How to Receive an Army Commendation Medal

by Desdemona Delacroix

In order to be recognized with an Army Commendation, you must stand out from the crowd.

russian army image by Alexey Klementiev from Fotolia.com

Being awarded a medal while serving in the Army means that at some point in his career, a soldier has gone above and beyond what he was expected to do. There are many different medals that can be awarded and the level of prestige associated with each one reflects the meritorious conduct of the soldier. In order to earn an Army Commendation Medal, a soldier must have accomplished something that took an unusual amount of motivation, courage, persistence and/or devotion with respect to his assigned rank and responsibilities.

Know the official criteria for being awarded an ARCOM (Army Commendation Medal) as stated in Army regulation 600-8-22. According to this regulation, a soldier who is eligible for an ARCOM "distinguishes himself or herself by heroism, meritorious achievement, or meritorious service."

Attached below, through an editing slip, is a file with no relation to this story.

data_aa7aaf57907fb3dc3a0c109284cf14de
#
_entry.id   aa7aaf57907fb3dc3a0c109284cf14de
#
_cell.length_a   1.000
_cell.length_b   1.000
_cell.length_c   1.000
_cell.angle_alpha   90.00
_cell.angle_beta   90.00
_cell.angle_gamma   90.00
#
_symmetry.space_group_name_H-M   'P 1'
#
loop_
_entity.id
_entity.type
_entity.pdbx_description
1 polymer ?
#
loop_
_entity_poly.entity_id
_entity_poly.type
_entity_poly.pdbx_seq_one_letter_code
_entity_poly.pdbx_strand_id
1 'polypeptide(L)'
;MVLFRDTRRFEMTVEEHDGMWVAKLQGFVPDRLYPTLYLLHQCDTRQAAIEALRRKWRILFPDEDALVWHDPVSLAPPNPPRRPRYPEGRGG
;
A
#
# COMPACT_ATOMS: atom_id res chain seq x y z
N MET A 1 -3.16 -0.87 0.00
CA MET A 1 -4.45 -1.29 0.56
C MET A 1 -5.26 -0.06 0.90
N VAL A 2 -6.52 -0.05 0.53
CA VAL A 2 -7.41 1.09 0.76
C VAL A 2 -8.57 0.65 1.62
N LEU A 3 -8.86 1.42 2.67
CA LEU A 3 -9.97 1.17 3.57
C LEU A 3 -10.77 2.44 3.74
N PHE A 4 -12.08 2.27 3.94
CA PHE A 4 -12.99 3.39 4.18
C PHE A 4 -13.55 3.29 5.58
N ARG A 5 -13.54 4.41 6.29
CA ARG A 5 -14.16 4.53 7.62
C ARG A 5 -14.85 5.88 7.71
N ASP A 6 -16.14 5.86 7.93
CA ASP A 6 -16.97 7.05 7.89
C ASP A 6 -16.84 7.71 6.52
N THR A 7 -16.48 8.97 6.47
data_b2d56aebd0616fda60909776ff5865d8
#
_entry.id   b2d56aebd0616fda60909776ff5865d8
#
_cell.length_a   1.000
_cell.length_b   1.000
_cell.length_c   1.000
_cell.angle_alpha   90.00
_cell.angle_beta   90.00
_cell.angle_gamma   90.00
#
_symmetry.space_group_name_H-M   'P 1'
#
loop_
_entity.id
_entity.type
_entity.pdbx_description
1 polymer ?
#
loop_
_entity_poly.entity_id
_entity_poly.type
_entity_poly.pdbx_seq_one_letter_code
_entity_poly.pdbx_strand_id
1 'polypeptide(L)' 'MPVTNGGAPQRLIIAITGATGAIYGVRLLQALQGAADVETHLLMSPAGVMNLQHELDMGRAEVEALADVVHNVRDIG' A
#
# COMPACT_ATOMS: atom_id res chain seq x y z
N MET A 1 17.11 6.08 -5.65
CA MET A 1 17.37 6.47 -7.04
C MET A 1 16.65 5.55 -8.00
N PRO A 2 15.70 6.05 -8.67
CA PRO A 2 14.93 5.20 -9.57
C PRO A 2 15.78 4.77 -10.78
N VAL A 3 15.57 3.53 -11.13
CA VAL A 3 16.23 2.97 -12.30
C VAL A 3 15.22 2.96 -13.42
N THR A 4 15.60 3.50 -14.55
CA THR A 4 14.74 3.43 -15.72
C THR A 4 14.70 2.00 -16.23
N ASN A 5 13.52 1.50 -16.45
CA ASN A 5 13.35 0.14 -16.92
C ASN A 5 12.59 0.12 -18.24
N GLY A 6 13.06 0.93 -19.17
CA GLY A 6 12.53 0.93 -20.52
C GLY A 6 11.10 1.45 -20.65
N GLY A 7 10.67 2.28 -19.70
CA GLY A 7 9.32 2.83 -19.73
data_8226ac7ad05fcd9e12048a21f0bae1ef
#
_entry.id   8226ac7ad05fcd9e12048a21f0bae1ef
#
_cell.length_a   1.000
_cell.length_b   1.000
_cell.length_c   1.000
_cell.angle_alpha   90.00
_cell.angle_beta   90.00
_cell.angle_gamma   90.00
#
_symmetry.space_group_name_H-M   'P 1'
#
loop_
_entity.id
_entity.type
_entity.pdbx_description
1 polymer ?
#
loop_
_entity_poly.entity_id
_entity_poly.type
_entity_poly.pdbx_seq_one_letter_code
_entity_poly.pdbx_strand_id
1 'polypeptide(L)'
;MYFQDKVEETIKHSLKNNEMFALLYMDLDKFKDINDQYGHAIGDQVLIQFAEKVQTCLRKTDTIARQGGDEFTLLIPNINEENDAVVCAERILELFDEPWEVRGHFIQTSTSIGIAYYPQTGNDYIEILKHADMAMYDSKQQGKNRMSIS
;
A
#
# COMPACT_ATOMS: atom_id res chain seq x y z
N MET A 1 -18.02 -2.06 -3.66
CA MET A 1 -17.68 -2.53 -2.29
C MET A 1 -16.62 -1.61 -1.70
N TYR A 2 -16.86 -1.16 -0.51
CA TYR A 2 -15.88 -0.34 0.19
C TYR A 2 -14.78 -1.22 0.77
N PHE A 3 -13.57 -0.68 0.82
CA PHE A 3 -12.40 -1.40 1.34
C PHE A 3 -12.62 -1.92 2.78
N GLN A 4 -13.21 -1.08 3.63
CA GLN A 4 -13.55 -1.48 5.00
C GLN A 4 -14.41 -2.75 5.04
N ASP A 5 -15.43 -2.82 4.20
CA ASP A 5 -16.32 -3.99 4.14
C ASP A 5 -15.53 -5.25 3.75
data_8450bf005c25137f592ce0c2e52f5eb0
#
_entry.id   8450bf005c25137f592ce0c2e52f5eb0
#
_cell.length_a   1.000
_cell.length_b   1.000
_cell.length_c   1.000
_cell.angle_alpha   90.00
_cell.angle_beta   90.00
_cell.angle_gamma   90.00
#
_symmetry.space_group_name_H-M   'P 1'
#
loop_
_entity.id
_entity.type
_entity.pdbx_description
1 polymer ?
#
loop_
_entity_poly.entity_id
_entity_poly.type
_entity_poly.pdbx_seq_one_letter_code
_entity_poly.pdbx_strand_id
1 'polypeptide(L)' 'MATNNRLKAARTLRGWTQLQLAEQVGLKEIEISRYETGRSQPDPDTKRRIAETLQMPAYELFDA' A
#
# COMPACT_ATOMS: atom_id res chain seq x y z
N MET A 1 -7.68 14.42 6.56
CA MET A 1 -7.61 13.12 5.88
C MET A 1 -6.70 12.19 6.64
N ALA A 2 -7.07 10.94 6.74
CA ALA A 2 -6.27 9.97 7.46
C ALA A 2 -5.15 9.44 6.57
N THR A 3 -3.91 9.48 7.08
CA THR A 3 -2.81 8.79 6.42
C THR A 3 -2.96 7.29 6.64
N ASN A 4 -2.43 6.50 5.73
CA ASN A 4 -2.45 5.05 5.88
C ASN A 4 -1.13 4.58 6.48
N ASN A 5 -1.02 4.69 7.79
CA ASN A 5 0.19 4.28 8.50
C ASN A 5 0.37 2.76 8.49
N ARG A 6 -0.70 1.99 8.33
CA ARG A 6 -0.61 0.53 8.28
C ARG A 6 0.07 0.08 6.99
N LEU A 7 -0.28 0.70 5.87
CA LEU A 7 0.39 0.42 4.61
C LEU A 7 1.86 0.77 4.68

Choose to be the best at a specific job during a specific time. An award can only be earned for a certain event, not a general behavior. This means that being a hard worker all the time is not enough to earn an ARCOM. You must demonstrate you performed well above average at a specific job or during a specific event. Examples include successfully taking charge of a job two levels above your own during an entire deployment, or consistently managing inventories in your company which result in a 100% compliance during quarterly inspections.

Make sure your efforts get noticed. You can be recommended for any award by any other military member. It is best to make sure your direct supervisors take notice of your above-average achievement and don't be shy about asking them to recommend you for an ARCOM.

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  • russian army image by Alexey Klementiev from Fotolia.com

About the Author

Desdemona Delacroix has been working as a freelance author in her spare time since 2000, writing short do-it-yourself and current events articles. She holds a Bachelor of Science degree in psychology from the University of Maryland University College, and she occasionally offers tutoring services in writing to undergraduate college students.